Can I say Nutella here? That stuff is basically a constant factor in my pack. I also have a pair of pink Walmart socks that I got so I could wear dry socks at night when I needed them. I'm thinking of sending those home. I guess you could say my NeoAir isn't critical to my survival. Same with the pee bottle that I've had since south Florida.

Name 1 thing you will miss most about leaving civilization for your hike.

Easiest question on here… My dog. Kevin is my best friend. He was going to be joining me, but logistics would've been a nightmare and he would probably try to be friends with every rattlesnake he saw.

What skill would you like to learn that would help you on the trail?

I mean…it would be cool to know how to make a fire with my bare hands. But that wouldn't help much in general. Lighters and matches are pretty reliable. I took a first aid course years ago, but I suppose Wilderness First Aid would be a useful tool to add to my bag of tricks.

What is 1 personal strength you feel will help you most on the trail?

I’m a very outgoing person. While there weren't many hikers on the Florida Trail, there were plenty of times that we had to interact with locals who had no clue about the national scenic trail that went right thru their town. Some people think those moments are awkward. I saw it as part of the whole experience. I'm also certain that this trait will help on the AT, as it's frequently referred to as “the most social” of the big three trails.

What is 1 personal weakness that will conflict with this strength?

Sometimes, I have a low tolerance for stupid people. Because of how outgoing I am, it can be difficult to hide my opinions when someone around me is doing something, well, stupid. That being said, I'll try my best to keep my mouth shut on the AT.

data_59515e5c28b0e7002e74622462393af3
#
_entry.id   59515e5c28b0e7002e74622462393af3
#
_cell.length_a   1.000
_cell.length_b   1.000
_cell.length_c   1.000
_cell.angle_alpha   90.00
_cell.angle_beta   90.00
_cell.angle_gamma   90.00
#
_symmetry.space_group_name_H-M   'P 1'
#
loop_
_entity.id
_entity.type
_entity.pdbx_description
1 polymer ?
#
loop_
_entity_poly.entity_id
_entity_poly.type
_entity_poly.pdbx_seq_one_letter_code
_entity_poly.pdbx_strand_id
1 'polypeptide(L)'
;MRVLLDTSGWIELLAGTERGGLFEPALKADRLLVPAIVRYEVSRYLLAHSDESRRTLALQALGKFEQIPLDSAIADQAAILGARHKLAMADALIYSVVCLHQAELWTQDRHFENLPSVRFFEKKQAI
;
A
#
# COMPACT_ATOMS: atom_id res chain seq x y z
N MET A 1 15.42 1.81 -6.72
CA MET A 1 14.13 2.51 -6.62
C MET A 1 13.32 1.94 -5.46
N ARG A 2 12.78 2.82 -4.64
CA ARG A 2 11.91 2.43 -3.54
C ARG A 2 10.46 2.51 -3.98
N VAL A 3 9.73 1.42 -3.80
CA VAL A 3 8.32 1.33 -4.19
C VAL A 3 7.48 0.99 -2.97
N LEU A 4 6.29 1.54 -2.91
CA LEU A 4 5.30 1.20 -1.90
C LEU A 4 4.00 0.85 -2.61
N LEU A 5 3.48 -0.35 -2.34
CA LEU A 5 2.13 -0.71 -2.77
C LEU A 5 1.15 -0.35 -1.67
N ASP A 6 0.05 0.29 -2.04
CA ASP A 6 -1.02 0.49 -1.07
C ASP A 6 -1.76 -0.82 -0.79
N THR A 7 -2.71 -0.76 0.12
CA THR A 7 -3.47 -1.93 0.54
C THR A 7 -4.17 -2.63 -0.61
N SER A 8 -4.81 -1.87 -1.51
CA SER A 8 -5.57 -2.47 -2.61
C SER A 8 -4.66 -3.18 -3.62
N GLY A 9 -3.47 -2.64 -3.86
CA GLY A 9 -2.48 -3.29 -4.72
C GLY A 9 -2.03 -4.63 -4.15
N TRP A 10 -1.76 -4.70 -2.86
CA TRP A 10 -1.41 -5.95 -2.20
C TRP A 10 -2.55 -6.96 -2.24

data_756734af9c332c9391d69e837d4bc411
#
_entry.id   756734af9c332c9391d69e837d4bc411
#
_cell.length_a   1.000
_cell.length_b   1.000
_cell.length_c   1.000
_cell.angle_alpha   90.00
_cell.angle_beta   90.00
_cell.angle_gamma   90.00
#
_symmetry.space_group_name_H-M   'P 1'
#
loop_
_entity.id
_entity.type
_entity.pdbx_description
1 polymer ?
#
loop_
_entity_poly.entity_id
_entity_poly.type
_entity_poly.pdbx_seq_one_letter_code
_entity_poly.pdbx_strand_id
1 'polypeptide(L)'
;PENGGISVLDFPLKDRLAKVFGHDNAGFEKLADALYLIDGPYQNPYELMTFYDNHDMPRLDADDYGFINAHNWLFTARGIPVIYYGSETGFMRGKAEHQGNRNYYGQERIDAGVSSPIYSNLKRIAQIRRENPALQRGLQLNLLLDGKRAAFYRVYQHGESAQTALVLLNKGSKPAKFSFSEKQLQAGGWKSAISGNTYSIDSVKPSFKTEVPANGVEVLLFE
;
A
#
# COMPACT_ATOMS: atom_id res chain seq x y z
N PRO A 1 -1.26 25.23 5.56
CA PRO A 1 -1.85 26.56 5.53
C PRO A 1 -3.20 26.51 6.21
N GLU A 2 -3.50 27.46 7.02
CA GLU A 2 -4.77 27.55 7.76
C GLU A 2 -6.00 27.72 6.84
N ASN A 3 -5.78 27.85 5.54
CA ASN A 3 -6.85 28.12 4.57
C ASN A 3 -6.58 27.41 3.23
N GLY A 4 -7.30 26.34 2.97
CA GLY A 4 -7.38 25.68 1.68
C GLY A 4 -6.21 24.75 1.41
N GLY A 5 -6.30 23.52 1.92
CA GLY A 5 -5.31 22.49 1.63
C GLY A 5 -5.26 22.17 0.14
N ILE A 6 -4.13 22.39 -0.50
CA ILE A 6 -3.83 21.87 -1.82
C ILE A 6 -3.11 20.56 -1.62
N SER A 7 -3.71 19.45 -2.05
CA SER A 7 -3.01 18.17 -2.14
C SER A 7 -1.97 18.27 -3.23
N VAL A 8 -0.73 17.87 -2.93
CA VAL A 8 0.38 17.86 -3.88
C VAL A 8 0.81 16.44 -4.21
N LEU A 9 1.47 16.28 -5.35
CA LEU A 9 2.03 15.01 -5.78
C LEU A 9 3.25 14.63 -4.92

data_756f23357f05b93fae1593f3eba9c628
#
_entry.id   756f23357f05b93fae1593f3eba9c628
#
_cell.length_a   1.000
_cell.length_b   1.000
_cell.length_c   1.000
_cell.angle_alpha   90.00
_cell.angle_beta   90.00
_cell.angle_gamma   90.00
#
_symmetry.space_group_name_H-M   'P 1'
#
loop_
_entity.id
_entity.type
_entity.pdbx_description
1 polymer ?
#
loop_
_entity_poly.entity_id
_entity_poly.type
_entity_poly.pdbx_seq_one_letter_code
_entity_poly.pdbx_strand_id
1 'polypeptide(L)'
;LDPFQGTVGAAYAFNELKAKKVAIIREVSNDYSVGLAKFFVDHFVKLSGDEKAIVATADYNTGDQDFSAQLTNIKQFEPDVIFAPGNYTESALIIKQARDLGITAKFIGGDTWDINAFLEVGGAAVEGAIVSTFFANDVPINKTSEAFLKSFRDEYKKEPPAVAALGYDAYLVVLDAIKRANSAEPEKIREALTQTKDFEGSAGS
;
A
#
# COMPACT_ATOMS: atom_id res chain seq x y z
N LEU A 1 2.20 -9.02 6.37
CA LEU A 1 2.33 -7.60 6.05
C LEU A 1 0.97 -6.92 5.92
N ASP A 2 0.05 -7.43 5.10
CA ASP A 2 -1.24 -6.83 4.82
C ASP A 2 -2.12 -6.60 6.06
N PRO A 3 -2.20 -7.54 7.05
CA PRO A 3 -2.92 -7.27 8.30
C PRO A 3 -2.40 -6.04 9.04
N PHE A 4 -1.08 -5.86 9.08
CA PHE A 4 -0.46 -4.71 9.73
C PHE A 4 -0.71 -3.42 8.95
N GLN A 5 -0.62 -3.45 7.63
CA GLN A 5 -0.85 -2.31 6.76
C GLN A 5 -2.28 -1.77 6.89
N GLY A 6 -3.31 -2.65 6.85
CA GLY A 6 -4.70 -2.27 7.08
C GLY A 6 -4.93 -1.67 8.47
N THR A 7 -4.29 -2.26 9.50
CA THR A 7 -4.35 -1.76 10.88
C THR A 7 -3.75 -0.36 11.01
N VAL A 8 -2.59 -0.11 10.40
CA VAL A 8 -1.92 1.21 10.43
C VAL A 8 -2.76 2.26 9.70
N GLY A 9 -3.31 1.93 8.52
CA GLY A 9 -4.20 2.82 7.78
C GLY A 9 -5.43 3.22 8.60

Name 1 person, a trail celebrity or other, who has inspired you most to get on the trail.

Just 1 person? Hmmm… I guess my biggest inspiration in planning this trip had to have been Jupiter. The Beast from the East. Beast Coast. I watched his videos religiously, and even sent him a couple questions, to which he responded with paragraph after paragraph of helpful information about the Keys, the mainland route to get to Big Cypress, the Alabama roadwalk, and a lot more.

Name 1 person you’d like to meet on the trail.

I would love to meet Jabba (the Hiking Viking). He seems like a hilarious person to be around, and I've heard great stories from a couple people that have actually met him on trail. He seems like a sweet person to party with.

Name 1 animal you have seen or would most like to see on the trail.

There were a lot of snakes in Florida. Water Moccasins, Banded Water Snakes, Black Racers, coral snakes, and some kind of rattlesnake…but I never saw a python, which I was pretty disappointed about. I also saw a few black bears down there. One mother perusing someone’s front yard with her cub, and a couple more strolling down a dirt road.

Are you looking more for solitude or for a social experience on this hike?

While I'm a very social creature, I enjoy the time that I get to myself. Literally hiking with someone throughout the day is next to impossible, but there have been a few people that made the first half of this journey much less lonely than it would've been otherwise. That being said, I've been super excited to get to the highly social world of the AT. I think this is where I'll slow down and enjoy the company.

What lessons can we take from the wilderness, and how can we apply them to Urban life?

I'm a fan of the motto “Keep calm and…” Fill in your own blank. Out here in the woods, life is gonna throw you a lot of curveballs. With 15 lbs on your back, the resources you have to deal with those curveballs are limited. Rain isn't gonna hurt you. It might dampen your day a little, but you're still in good health and you're still doing this thing. I think off-trail inconveniences are gonna be laughable when I'm done with this hike. Wilderness teaches you to appreciate the little things, and it also teaches you not to sweat the other little things.

Tell us how we can connect with you and your organizations on all of your social networks:

Facebook is for my family to know I'm still alive, and will probably be deleted again when I'm done. Instagram is the best place to find me @samwell_hop. I've managed to make it 1900 miles without getting a trail name, so I still go by Sam